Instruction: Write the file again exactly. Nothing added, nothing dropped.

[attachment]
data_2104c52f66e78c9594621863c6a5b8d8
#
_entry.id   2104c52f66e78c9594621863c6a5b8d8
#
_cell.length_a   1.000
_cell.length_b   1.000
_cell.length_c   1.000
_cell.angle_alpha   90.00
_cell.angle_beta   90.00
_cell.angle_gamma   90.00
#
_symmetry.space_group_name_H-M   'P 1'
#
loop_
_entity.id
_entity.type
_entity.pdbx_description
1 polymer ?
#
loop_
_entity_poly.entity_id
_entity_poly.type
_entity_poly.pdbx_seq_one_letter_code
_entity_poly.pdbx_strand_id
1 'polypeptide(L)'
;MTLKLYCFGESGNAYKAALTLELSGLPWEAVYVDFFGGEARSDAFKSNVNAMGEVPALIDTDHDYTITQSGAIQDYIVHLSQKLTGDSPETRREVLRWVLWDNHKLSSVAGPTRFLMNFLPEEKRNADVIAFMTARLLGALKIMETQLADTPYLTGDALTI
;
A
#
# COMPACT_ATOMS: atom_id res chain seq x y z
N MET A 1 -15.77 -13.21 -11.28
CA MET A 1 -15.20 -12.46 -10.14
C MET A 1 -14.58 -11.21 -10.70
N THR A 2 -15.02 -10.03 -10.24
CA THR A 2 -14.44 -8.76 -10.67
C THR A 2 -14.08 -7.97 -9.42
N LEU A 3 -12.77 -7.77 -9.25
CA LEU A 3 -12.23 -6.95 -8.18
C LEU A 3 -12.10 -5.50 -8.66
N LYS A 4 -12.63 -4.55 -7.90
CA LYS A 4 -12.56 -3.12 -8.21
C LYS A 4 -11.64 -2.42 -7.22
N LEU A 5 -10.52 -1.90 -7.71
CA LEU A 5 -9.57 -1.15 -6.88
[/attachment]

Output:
data_2104c52f66e78c9594621863c6a5b8d8
#
_entry.id   2104c52f66e78c9594621863c6a5b8d8
#
_cell.length_a   1.000
_cell.length_b   1.000
_cell.length_c   1.000
_cell.angle_alpha   90.00
_cell.angle_beta   90.00
_cell.angle_gamma   90.00
#
_symmetry.space_group_name_H-M   'P 1'
#
loop_
_entity.id
_entity.type
_entity.pdbx_description
1 polymer ?
#
loop_
_entity_poly.entity_id
_entity_poly.type
_entity_poly.pdbx_seq_one_letter_code
_entity_poly.pdbx_strand_id
1 'polypeptide(L)'
;MTLKLYCFGESGNAYKAALTLELSGLPWEAVYVDFFGGEARSDAFKSNVNAMGEVPALIDTDHDYTITQSGAIQDYIVHLSQKLTGDSPETRREVLRWVLWDNHKLSSVAGPTRFLMNFLPEEKRNADVIAFMTARLLGALKIMETQLADTPYLTGDALTI
;
A
#
# COMPACT_ATOMS: atom_id res chain seq x y z
N MET A 1 -15.77 -13.21 -11.28
CA MET A 1 -15.20 -12.46 -10.14
C MET A 1 -14.58 -11.21 -10.70
N THR A 2 -15.02 -10.03 -10.24
CA THR A 2 -14.44 -8.76 -10.67
C THR A 2 -14.08 -7.97 -9.42
N LEU A 3 -12.77 -7.77 -9.25
CA LEU A 3 -12.23 -6.95 -8.18
C LEU A 3 -12.10 -5.50 -8.66
N LYS A 4 -12.63 -4.55 -7.90
CA LYS A 4 -12.56 -3.12 -8.21
C LYS A 4 -11.64 -2.42 -7.22
N LEU A 5 -10.52 -1.90 -7.71
CA LEU A 5 -9.57 -1.15 -6.88